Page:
Whenever we talk about content censorship on the Internet, Facebook is definitely everyone’s favorite topic of discussion. The social media giant is widely recognized for unnecessarily censoring content and then covering up for the same. But, it now seems to be aware of the agitation due to this widespread criticism and hence is introducing some major changes to its community guidelines.
Observing global standards for our community is complex. Whether an image is newsworthy or historically significant is highly subjective,
says Joel Kaplan, VP Global Public Policy.
Thus, Facebook will begin to allow more graphic and explicit posts if they are deemed ‘newsworthy, significant, or important to the public interest.’ The social media giant says that it will not care of its community guidelines under such instances, and allow the content to live on the platform. This important step has been taken to uphold global practices and maintain respect for local norms and public opinion.
Over the past couple months, Facebook has received immense backlash for censorship of content on its social media platform. The company was recently criticized for temporarily taking down the historic Vietnam War photo often referred to as ‘Napalm Girl’. This photograph showcases a nude Vietnamese girl crying and running on the street during the war.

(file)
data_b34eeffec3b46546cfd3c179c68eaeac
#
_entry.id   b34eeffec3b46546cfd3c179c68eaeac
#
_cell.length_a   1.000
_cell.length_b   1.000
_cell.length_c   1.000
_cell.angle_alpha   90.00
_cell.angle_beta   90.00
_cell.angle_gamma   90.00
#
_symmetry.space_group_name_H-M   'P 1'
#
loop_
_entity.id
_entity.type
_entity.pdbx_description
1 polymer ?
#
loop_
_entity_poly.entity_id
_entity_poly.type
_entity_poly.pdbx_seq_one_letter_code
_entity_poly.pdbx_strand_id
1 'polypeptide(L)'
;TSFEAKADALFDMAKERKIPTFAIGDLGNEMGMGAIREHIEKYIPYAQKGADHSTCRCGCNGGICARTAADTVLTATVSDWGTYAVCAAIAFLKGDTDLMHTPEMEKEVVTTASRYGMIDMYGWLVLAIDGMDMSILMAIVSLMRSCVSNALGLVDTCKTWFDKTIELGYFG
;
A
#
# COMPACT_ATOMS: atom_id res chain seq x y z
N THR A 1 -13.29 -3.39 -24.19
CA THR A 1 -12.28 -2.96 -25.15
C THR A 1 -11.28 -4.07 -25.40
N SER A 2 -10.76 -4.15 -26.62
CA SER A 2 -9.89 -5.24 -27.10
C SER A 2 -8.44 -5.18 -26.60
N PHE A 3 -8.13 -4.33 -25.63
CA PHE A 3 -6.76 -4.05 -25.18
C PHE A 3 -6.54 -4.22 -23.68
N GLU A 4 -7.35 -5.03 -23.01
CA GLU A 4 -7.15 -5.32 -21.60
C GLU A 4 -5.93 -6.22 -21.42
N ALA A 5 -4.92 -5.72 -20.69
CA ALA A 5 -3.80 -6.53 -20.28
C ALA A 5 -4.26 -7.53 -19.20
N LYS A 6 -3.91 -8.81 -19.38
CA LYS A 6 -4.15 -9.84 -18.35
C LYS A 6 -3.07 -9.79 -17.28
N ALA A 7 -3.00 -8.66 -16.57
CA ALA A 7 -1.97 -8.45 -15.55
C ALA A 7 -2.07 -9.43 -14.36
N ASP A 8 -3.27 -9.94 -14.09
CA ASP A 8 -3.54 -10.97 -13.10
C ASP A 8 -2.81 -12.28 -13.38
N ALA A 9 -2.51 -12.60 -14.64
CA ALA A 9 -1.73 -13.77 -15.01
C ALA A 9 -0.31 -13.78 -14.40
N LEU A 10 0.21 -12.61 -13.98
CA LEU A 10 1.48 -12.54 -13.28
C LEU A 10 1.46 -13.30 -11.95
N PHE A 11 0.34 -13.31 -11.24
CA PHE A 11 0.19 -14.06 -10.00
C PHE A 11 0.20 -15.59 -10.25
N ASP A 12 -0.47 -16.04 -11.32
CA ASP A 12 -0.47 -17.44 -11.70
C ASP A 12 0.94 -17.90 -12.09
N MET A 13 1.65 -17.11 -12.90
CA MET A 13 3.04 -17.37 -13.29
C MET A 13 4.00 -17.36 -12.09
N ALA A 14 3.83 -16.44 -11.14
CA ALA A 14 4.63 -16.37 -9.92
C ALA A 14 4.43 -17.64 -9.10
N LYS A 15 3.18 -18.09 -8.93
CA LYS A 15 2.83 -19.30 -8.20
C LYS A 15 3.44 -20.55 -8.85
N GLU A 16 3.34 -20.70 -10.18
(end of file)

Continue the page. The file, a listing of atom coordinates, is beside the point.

Yesterday, the company also censored a video from Swedish Cancer Society that spread awareness about breast cancer. Facebook has since restored the content and apologized for the same. Within a day of this mishap, it has also updated its community guidelines to include ‘newsworthy’ graphic content.
There are currently very sparse details on how Facebook plans to save itself from future controversies over deleted content. It is currently unsure on how to enforce this change but plans to work with its community and partners to come up with new tools and an improved outlook.
Our intent is to allow more images and stories without posing safety risks or showing graphic images to minors and others who do not want to see them.
As always, our goal is to channel our community’s values, and to make sure our policies reflect our community’s interests,
adds Kaplan in the blog post.
Even though Facebook itself is not sure of the implementation of this policy, it has still announced the change to partly reduce its headache in terms of censorship. It possibly is a step in the right direction, but will Facebook still be able to judge the content to censor or will it just mess up like it did with Trending stories and its human editors.